TUC, IFS and Greens probe budget claims and agenda

By staff writers
March 23, 2011

The Institute for Fiscal Studies says that measures due to come into place in April 2011 will be equivalent to a loss of £200 per household on average.

However, that figure rises to £480 per household if the January rise in VAT is included. Its more detailed analysis will be published later today.

Green Party of England and Wales leader Caroline Lucas, MP for Brighton Pavilion, said that the 2011 budget had failed to live up to the challenges of economy and environment.

She said that the government "should be fostering the development of a sustainable economy, not producing a budget relying on unsustainable growth.

"It should crack-down on tax evasion and avoidance and ensure that banks and corporations pay their full share and it should use this extra taxation to support, rather than cut, public services."

Instead, the Chancellor has cut corporation tax to the lowest level in the G7 economies, and his pledge to tacklecorporate tax avoidance "does not go nearly far enough."

TUC General Secretary Brendan Barber said that in the iwder economic horizon: "Today has been a no-change budget. The Chancellor has been forced to reveal the evidence that his policies aren't working but has not had the courage to change them."

"Mr Osborne's measures do nothing to end the basic error of imposing deep, rapid and unfair spending cuts on an economy where unemployment is rising and growth faltering," said the trade union leader.

He continued: "While there are some welcome measures on funding for apprenticeships and much needed relief on fuel duty, most of today is about taking us back to the 1980s with deregulation gimmicks, hand-outs to big business and a deterioration of working conditions that failed to deliver jobs or growth then and won't today.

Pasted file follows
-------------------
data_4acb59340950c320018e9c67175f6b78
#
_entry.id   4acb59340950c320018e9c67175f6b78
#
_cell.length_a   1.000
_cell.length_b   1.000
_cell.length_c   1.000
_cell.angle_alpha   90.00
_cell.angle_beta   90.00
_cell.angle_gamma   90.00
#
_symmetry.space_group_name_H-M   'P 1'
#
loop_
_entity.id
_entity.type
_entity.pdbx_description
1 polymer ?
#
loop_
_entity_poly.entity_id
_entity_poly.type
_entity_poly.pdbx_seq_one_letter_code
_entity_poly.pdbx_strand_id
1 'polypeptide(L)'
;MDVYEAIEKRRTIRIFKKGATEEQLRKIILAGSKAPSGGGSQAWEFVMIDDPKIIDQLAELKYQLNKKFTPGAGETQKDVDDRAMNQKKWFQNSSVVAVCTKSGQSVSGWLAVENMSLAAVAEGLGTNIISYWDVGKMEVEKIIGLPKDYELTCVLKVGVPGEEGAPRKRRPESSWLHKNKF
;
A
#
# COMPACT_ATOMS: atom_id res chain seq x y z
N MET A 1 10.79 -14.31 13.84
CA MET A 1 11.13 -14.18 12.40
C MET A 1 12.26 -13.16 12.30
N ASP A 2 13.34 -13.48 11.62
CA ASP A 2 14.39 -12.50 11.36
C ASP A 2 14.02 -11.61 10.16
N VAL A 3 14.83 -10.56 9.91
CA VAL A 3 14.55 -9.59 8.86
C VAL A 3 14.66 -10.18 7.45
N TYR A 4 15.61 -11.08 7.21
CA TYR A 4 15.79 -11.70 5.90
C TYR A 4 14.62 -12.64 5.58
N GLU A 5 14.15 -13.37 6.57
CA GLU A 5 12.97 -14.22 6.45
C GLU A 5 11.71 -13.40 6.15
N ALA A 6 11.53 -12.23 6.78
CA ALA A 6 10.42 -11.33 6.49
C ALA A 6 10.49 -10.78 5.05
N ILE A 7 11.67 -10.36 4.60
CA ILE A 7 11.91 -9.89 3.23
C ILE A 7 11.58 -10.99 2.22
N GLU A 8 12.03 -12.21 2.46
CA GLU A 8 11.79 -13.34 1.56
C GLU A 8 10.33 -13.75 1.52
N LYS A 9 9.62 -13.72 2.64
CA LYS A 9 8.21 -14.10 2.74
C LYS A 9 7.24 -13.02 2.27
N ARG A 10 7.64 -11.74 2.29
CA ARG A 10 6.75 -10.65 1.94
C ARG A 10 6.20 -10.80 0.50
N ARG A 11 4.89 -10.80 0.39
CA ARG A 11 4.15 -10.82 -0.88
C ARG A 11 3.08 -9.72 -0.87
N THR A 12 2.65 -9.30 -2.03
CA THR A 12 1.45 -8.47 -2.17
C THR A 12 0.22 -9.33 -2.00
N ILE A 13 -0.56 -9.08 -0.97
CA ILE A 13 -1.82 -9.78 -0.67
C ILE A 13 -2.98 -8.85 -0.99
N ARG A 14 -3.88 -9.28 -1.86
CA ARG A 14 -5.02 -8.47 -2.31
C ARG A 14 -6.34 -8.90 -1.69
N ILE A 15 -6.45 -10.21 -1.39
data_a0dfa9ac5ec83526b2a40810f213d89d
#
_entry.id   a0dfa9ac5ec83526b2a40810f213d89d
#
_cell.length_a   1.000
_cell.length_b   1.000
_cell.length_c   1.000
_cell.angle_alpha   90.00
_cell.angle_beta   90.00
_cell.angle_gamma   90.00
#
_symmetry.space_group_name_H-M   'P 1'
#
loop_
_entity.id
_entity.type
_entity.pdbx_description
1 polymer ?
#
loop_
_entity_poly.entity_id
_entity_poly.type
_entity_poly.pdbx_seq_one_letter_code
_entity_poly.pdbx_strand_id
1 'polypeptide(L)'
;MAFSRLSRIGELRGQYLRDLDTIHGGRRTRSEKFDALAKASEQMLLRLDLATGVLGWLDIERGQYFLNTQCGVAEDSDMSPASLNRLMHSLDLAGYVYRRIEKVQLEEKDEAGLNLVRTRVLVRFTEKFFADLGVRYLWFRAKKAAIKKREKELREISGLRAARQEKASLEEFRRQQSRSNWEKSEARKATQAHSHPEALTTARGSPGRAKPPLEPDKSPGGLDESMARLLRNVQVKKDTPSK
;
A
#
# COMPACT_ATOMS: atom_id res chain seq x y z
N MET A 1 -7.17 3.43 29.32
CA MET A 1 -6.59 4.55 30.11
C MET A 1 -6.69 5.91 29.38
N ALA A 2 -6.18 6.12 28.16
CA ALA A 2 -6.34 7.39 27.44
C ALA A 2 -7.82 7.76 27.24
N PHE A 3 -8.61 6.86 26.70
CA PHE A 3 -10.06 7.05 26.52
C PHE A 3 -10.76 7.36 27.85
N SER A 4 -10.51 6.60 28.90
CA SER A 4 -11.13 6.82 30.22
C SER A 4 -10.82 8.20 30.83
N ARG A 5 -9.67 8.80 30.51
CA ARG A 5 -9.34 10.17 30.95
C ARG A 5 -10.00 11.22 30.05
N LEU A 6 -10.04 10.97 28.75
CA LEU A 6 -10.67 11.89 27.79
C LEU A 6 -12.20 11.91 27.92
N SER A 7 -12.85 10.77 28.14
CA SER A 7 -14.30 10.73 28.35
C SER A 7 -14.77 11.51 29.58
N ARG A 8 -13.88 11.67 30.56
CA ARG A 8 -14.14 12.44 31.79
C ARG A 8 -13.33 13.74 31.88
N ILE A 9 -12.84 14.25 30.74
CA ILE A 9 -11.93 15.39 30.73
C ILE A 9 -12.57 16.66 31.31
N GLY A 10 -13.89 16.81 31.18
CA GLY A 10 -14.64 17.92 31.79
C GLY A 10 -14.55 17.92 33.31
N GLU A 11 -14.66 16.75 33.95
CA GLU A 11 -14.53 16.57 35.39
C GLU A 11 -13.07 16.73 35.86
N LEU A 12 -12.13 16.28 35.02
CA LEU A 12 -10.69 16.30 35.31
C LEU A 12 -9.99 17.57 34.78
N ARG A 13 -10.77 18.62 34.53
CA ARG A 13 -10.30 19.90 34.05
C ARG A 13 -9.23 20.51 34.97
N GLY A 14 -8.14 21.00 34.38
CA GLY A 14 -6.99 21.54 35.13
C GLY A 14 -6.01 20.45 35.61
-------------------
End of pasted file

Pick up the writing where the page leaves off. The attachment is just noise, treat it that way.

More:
"Overall, there was little in the way of help for hard pressed ordinary people fearful for their jobs and reeling from inflation driven by the VAT increase. And for the young unemployed the best the Chancellor had to offer was cut-price unpaid work experience.

"Now workers learn that they are set for stealth increases in their tax every year as the Chancellor switches tax rate increases to CPI in the same way that he has already hit pensions and benefits," said Barber.

Labour leader Ed Miliband said the Chancellor's claim to have delivered a "Budget for growth" was belied by the government's cuts, which are were damaging the economic recovery.

"One fact says it all and he couldn't bring himself to say it: Growth down last year, this year and next year... It's hurting but it isn't working," said Mr Miliband.


Ekklesia's budget 2011 reporting and comment can be found at: http://www.ekklesia.co.uk/Budget2011


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